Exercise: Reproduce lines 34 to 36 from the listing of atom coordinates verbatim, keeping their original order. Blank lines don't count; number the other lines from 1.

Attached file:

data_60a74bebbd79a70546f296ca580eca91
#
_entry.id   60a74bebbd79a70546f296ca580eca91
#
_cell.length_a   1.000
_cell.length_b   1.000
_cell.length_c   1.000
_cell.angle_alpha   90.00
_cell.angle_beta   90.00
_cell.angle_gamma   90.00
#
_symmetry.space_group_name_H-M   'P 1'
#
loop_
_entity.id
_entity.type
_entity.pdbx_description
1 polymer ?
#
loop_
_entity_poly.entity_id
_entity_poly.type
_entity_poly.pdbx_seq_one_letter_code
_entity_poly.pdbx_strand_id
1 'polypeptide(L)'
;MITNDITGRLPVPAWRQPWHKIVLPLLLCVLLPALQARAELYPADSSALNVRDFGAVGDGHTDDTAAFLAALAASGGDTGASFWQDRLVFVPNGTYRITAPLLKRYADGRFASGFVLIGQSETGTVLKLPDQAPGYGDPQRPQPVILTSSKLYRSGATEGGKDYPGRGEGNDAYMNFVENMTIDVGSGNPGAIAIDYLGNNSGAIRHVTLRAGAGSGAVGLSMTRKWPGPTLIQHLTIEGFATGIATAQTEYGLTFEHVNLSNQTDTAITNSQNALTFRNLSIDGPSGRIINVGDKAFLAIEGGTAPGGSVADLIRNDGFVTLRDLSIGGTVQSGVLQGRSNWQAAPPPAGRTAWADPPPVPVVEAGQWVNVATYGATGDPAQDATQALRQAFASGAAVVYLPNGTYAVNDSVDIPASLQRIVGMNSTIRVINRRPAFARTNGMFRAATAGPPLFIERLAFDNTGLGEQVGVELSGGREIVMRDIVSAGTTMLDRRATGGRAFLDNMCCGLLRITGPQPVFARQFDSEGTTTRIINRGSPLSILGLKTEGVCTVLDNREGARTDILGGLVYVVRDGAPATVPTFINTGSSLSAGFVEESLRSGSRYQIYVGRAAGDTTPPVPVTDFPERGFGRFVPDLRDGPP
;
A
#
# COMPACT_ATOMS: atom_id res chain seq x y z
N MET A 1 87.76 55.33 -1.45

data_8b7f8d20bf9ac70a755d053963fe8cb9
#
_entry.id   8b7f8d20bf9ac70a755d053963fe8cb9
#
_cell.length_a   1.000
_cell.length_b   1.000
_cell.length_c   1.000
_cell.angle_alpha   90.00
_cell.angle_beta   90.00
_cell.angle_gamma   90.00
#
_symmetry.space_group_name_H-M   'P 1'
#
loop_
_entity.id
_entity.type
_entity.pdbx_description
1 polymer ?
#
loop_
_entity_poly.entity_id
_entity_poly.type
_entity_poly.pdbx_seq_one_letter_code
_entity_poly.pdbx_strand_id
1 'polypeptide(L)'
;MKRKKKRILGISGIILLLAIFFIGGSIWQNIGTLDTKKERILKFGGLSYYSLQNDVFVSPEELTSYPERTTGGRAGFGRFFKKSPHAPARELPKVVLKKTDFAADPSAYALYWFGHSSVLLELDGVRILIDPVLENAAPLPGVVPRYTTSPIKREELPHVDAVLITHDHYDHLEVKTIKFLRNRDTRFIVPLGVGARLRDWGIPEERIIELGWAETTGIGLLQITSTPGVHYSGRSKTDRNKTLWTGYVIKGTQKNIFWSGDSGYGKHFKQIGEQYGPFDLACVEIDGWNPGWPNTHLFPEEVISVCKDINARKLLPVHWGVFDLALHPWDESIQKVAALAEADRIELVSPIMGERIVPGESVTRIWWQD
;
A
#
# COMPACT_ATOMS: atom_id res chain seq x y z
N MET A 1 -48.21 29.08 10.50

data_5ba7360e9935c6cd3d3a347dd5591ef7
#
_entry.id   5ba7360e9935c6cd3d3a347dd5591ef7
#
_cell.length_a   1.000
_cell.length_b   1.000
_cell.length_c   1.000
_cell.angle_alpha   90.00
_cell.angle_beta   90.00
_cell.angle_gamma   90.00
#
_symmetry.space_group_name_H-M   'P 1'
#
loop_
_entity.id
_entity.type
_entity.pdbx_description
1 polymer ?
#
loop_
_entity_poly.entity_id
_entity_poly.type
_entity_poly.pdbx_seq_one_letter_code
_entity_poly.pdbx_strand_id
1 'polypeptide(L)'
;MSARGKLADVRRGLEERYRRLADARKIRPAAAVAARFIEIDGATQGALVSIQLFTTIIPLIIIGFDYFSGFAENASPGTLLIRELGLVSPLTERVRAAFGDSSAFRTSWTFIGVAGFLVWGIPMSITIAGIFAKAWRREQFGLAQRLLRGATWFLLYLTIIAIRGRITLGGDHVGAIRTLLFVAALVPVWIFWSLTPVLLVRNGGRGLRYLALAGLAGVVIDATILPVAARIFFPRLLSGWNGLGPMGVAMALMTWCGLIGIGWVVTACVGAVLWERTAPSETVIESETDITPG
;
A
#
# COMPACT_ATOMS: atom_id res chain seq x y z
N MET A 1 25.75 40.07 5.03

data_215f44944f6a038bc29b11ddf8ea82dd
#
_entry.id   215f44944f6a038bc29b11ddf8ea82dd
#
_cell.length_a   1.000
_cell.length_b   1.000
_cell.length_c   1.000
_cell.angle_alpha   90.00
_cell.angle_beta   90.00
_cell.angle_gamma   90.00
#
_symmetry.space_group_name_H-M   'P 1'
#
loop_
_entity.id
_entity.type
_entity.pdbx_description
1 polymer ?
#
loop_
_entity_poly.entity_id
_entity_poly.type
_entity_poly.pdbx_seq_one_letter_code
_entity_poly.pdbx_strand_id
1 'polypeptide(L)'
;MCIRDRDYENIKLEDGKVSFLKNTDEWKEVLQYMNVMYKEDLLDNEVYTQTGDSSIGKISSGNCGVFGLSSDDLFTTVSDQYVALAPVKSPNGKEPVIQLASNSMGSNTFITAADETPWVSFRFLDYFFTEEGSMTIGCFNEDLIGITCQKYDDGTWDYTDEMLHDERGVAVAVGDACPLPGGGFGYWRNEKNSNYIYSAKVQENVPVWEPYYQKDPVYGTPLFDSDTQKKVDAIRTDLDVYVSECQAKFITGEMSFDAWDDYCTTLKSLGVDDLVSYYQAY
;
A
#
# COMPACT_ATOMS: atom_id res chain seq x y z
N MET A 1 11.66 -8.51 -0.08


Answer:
_entry.id   8b7f8d20bf9ac70a755d053963fe8cb9
#
_cell.length_a   1.000